Abstract: Slide Presentations |


Theodore A. Omachi, MD, MBA*; Carlos Iribarren, MD, MPH; Urmimala Sarkar, MD, MPH; Irina Tolstykh; Edward H. Yelin, PhD; Patricia P. Katz, PhD; Paul D. Blanc, MD, MSPH; Mark D. Eisner, MD, MPH
Author and Funding Information

University of California, San Francisco, San Francisco, CA


Chest. 2007;132(4_MeetingAbstracts):437. doi:10.1378/chest.132.4_MeetingAbstracts.437
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PURPOSE: Risk factors for mortality in asthma are incompletely understood as prior studies were retrospective and included limited sociodemographic and health status information. We examined risk factors for mortality in a prospective cohort study of 865 adults with severe asthma in a closed-panel managed-care organization.

METHODS: We used structured telephone interviews to assess sociodemographics, prior asthma history, and health status. Subjects were followed until death or end of study, with an average follow-up time of two years. We searched the National Death Index to confirm mortality. We used Cox proportional hazards regression to evaluate the impact of sociodemographics, smoking, and validated measures of perceived asthma control, physical health status, and asthma severity (scored on the basis of symptoms, medications and prior health care utilization) on the subsequent risk of death.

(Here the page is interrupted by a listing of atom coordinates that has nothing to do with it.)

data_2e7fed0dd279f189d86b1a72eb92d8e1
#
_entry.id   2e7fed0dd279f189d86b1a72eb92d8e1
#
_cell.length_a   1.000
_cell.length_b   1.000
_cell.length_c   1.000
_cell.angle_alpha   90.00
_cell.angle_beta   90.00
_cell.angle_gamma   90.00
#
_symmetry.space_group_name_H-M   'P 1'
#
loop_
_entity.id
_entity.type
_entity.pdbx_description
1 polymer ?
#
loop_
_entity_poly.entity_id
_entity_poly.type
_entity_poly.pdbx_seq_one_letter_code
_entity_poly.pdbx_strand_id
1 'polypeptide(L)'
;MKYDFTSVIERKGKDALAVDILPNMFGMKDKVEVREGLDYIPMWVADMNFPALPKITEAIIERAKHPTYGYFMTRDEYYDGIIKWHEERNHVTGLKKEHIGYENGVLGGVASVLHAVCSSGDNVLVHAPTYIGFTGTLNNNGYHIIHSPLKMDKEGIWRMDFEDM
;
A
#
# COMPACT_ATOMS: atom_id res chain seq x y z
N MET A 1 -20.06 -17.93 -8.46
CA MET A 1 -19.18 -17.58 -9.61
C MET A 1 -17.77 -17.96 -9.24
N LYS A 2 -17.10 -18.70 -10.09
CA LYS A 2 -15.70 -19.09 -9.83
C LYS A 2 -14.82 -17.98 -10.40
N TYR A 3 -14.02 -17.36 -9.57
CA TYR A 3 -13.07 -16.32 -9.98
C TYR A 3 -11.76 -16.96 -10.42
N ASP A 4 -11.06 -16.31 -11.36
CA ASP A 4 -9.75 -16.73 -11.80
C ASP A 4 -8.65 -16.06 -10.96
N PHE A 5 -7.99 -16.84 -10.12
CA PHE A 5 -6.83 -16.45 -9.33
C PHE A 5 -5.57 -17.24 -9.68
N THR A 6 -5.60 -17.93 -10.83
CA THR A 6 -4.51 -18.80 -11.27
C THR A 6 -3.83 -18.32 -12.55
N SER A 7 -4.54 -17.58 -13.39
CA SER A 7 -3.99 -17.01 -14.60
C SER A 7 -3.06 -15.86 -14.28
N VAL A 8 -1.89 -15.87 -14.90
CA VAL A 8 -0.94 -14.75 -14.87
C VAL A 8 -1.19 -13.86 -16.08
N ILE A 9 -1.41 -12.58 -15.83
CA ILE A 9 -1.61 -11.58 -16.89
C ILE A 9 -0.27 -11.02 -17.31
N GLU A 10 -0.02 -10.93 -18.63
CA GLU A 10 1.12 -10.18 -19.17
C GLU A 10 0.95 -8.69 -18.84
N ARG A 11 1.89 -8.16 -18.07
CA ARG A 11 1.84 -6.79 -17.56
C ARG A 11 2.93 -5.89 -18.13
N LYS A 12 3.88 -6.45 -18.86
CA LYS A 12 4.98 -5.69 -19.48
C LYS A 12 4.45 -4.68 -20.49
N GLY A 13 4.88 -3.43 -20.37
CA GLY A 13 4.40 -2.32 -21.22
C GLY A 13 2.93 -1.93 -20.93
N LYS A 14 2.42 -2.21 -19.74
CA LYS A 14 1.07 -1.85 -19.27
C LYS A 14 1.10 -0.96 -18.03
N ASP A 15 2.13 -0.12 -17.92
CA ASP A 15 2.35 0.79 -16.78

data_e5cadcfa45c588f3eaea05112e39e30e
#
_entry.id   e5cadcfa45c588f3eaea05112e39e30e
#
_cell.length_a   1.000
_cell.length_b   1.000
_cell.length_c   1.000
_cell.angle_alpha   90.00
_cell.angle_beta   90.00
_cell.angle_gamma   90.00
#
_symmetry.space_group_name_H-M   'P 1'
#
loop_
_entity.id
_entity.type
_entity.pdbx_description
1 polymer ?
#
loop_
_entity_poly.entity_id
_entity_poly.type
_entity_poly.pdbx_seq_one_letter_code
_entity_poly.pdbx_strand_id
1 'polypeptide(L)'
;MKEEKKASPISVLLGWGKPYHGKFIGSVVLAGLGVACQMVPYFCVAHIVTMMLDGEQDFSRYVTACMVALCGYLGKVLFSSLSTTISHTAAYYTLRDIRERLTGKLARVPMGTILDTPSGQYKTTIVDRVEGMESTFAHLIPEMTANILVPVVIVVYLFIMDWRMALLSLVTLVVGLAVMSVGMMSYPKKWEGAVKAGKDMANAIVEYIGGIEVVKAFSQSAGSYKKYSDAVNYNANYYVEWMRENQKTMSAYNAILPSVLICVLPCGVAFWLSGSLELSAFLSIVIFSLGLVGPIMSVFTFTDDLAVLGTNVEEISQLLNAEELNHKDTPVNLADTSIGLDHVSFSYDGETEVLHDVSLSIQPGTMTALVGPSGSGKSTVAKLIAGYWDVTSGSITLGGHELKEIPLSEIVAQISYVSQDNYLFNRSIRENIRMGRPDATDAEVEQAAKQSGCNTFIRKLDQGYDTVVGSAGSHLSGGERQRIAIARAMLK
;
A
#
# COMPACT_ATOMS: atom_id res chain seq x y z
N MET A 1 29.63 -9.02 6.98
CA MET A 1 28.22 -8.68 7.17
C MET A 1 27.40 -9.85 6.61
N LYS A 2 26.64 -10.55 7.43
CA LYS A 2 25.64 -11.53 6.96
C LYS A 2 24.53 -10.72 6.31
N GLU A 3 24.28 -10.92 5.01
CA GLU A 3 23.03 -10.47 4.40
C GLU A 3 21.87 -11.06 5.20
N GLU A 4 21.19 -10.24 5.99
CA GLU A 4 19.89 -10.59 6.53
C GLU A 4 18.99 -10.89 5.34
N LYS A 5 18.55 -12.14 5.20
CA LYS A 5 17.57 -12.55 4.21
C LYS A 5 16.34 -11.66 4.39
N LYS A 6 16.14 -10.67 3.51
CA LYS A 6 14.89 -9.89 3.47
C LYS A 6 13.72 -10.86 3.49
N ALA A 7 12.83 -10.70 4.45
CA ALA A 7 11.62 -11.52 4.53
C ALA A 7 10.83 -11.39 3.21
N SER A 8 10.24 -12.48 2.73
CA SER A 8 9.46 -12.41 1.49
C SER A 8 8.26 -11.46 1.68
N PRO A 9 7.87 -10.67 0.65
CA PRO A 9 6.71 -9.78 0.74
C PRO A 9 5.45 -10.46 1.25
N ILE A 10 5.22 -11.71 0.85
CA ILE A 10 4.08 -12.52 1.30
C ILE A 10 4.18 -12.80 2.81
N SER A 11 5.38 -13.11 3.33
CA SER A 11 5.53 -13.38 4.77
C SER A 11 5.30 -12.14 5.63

RESULTS: We confirmed 123 deaths, a mortality rate of 6.7% per person-year. In multivariate analysis adjusted for sociodemographics and health status, higher severity-of-asthma (adjusted hazard ratios [HR], 1.11 per one-half standard deviation [SD] increase in severity-of-asthma score; 95% confidence interval [CI], 1.01 –1.23) and lower perceived asthma control scores (adjusted HR, 0.91 per one-half SD increase in perceived asthma control; 95% CI, 0.83 –0.99) were each associated with prospective risk of death. There was a suggestion that African American race was associated with a lower risk of death relative to white race, but the confidence interval included no association (adjusted HR 0.63; 95% CI 0.35 –1.12).

CONCLUSION: Greater asthma severity and poorer perceived asthma control are each associated with increased prospective risk of death among adults with severe asthma. In a healthcare system in which access to care has been established, African American patients with severe asthma are not at increased risk of death relative to other racial groups.

CLINICAL IMPLICATIONS: Further research should explore the role of the severity-of-asthma score on clinical risk stratification and the potential to improve outcomes by improving perceived asthma control. Efforts to reduce racial disparities should make improving healthcare access a priority.

DISCLOSURE: Theodore Omachi, No Financial Disclosure Information; No Product/Research Disclosure Information

Monday, October 22, 2007

2:30 PM - 4:00 PM




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